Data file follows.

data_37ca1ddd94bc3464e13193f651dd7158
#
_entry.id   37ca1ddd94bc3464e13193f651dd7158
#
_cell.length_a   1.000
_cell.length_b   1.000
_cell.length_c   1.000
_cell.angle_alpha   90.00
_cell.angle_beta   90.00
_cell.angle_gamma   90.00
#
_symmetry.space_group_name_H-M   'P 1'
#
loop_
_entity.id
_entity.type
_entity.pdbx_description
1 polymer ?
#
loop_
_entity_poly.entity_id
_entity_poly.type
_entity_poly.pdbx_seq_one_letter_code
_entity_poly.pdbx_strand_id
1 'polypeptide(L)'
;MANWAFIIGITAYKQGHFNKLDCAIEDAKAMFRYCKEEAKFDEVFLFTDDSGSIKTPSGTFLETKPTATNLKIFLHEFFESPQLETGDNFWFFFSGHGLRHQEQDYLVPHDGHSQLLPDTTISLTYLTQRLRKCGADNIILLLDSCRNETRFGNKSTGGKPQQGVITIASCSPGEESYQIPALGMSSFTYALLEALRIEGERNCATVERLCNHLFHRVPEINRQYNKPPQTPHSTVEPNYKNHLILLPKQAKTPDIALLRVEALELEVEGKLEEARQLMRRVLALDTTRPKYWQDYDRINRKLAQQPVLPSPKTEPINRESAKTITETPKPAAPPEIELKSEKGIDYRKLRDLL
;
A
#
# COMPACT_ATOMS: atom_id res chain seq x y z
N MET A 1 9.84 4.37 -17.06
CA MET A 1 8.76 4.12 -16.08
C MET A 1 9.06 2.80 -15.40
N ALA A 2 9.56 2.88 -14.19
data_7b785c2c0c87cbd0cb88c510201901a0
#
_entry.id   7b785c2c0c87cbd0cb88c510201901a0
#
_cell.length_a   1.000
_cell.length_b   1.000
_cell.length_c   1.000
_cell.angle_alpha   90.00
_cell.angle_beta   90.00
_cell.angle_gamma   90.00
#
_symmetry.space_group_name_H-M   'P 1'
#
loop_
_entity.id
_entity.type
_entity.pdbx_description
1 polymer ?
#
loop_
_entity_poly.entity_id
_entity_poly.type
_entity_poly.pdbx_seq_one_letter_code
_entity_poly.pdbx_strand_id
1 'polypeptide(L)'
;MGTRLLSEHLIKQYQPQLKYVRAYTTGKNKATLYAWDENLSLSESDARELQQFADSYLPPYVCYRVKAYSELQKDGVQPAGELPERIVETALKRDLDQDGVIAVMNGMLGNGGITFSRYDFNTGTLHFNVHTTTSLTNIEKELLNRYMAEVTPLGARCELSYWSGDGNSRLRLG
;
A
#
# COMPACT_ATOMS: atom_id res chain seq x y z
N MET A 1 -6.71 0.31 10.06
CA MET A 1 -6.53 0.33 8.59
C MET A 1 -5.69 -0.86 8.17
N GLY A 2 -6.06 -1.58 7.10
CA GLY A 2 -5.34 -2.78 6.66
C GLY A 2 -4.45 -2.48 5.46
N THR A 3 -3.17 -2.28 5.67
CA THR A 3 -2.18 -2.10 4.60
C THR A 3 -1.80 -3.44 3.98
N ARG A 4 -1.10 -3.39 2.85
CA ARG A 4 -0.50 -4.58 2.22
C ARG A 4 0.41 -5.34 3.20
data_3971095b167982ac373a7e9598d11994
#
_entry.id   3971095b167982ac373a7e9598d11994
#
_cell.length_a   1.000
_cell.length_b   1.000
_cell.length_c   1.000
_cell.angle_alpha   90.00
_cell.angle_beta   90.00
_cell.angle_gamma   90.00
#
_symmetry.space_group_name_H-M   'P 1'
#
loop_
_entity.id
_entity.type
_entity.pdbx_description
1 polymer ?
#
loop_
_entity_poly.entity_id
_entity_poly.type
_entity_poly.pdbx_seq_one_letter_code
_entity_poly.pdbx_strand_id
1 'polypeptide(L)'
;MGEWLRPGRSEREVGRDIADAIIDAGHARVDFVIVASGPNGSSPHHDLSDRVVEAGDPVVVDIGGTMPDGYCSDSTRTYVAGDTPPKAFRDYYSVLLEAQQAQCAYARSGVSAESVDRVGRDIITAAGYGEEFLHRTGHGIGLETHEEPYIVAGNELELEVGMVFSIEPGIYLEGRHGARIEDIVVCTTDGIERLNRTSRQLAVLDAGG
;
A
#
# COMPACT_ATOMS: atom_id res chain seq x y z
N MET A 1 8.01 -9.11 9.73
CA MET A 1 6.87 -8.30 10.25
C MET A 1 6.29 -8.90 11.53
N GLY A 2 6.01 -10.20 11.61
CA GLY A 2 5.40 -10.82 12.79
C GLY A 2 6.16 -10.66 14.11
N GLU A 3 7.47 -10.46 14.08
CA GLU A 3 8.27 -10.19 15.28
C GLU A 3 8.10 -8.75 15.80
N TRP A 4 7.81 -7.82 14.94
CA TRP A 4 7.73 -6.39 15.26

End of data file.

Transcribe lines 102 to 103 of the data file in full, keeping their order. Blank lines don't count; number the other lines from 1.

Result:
;MGEWLRPGRSEREVGRDIADAIIDAGHARVDFVIVASGPNGSSPHHDLSDRVVEAGDPVVVDIGGTMPDGYCSDSTRTYVAGDTPPKAFRDYYSVLLEAQQAQCAYARSGVSAESVDRVGRDIITAAGYGEEFLHRTGHGIGLETHEEPYIVAGNELELEVGMVFSIEPGIYLEGRHGARIEDIVVCTTDGIERLNRTSRQLAVLDAGG
;